Prevalence of aggressive attitudes and willingness to report threats in middle school


Violence prevention strategies such as threat assessment rely on information from students; however, students are often unwilling to report threats of violence to school authorities. The current study investigated the hypothesis that middle school students are less likely to report threats of violence when they perceive aggressive behavior as a source of status and popularity among their peers. Our statewide sample consisted of 39,364 7th and 8th graders who completed school climate surveys in 423 schools. Students completed a measure of aggressive attitudes and were asked how much they agreed or disagreed with 2 statements concerning threats of violence: (a) “If another student brought a gun to school, I would tell one of the teachers or staff at school,” and (b) “If another student talked about killing someone, I would tell one of the teachers or staff at school.” Multilevel logistic regression analyses, which controlled for student and school demographics, found that higher levels of aggressive attitudes at both the school and student level were associated with a lower likelihood of reporting threat behavior.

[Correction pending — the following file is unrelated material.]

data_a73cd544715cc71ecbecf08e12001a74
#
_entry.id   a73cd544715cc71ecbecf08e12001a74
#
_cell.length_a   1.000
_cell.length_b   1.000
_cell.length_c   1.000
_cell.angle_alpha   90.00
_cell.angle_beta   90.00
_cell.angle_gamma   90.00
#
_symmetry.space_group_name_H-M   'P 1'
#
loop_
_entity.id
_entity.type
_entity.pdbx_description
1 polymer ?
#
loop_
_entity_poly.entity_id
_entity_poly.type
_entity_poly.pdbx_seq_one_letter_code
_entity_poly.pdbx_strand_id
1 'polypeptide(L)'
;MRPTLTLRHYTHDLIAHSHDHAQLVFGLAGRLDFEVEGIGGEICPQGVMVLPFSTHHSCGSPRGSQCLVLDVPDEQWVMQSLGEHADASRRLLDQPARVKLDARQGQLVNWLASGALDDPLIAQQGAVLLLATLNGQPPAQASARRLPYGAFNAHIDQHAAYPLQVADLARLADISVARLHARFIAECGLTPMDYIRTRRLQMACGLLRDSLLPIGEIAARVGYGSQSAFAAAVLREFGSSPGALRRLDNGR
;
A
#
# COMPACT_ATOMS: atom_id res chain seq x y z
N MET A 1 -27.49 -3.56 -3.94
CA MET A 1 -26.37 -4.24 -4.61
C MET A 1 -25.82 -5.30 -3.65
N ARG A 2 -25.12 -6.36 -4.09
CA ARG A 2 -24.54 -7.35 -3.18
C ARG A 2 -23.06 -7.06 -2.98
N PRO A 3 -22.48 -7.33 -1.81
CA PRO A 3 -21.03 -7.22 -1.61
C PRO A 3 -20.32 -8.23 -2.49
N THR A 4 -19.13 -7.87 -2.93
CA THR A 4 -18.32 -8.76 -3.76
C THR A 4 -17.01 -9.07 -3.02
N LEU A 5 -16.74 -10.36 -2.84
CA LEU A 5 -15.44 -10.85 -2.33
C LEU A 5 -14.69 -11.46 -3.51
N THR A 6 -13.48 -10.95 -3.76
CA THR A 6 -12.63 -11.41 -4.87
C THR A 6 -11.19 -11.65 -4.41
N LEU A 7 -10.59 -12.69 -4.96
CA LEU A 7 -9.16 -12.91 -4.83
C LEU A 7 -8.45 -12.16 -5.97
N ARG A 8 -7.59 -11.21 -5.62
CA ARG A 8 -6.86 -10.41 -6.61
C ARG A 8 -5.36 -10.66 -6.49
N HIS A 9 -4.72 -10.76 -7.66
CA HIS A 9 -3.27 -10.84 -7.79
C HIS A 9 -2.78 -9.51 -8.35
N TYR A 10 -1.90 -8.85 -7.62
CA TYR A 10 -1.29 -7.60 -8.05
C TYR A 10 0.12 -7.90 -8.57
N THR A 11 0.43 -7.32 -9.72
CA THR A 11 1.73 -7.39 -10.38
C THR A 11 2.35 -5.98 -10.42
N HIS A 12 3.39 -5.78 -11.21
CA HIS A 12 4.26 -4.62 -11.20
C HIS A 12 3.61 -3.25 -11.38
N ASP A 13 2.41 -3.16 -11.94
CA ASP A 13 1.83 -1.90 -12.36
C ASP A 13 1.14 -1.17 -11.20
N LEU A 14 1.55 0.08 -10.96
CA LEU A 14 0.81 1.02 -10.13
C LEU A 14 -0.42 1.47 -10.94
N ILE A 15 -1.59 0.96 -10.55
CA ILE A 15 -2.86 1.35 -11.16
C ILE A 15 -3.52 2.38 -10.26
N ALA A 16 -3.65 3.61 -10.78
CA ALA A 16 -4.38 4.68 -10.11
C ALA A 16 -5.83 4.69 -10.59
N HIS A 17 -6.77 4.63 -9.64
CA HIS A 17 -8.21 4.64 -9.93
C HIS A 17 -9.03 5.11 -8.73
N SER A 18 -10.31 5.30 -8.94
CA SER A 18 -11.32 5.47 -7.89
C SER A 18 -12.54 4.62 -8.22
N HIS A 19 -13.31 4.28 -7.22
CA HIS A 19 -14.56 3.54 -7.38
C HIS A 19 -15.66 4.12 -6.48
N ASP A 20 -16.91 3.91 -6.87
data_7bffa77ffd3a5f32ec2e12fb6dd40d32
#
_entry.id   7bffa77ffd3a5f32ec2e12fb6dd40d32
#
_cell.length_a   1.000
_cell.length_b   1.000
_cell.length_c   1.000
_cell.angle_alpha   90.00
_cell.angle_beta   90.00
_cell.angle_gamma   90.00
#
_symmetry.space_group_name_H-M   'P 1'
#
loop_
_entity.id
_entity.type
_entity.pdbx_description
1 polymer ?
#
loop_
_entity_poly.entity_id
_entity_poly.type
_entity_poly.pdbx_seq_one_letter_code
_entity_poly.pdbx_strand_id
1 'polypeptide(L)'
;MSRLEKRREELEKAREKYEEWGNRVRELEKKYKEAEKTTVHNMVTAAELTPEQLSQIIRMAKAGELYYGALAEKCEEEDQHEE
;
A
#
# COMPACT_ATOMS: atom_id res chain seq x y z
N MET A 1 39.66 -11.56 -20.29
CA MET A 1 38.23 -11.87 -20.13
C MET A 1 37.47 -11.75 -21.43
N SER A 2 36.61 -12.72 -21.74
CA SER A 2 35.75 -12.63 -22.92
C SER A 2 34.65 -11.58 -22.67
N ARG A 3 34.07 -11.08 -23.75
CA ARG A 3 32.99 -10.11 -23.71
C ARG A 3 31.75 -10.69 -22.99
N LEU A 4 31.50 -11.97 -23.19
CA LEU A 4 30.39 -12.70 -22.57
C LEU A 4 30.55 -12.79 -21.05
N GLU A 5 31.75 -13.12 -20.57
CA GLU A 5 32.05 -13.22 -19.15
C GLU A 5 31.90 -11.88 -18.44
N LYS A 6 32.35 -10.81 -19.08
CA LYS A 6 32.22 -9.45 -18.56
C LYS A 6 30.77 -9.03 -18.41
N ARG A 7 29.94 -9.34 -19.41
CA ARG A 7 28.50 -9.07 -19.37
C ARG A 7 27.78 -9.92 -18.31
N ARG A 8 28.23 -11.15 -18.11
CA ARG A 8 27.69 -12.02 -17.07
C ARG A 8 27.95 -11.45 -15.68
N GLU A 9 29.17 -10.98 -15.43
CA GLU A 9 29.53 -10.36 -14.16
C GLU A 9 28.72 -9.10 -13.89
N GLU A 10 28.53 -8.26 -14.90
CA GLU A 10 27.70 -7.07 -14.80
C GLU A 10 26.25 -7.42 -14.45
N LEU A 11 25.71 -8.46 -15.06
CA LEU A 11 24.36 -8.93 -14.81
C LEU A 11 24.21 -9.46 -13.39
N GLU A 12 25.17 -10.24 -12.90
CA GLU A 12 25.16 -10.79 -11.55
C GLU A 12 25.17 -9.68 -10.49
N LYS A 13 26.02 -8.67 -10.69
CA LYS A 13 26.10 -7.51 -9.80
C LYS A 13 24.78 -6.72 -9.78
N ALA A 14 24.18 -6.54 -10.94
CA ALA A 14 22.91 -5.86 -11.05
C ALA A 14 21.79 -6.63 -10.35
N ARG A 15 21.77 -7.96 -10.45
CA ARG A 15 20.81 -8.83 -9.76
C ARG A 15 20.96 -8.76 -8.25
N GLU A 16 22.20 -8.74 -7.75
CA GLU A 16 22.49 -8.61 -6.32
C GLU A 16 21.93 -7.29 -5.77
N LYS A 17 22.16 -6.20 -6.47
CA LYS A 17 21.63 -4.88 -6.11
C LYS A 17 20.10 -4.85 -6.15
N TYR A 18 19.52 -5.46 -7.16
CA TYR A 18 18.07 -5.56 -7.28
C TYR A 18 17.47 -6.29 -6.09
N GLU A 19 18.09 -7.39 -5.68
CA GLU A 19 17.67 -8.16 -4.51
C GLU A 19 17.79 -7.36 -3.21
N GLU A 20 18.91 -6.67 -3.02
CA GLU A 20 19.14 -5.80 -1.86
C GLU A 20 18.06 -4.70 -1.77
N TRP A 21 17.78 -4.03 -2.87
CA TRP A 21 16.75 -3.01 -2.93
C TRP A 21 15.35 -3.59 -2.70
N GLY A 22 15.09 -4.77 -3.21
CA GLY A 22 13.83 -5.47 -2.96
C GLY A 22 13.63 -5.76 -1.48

Journal of Threat Assessment and Management, 2, 11–22.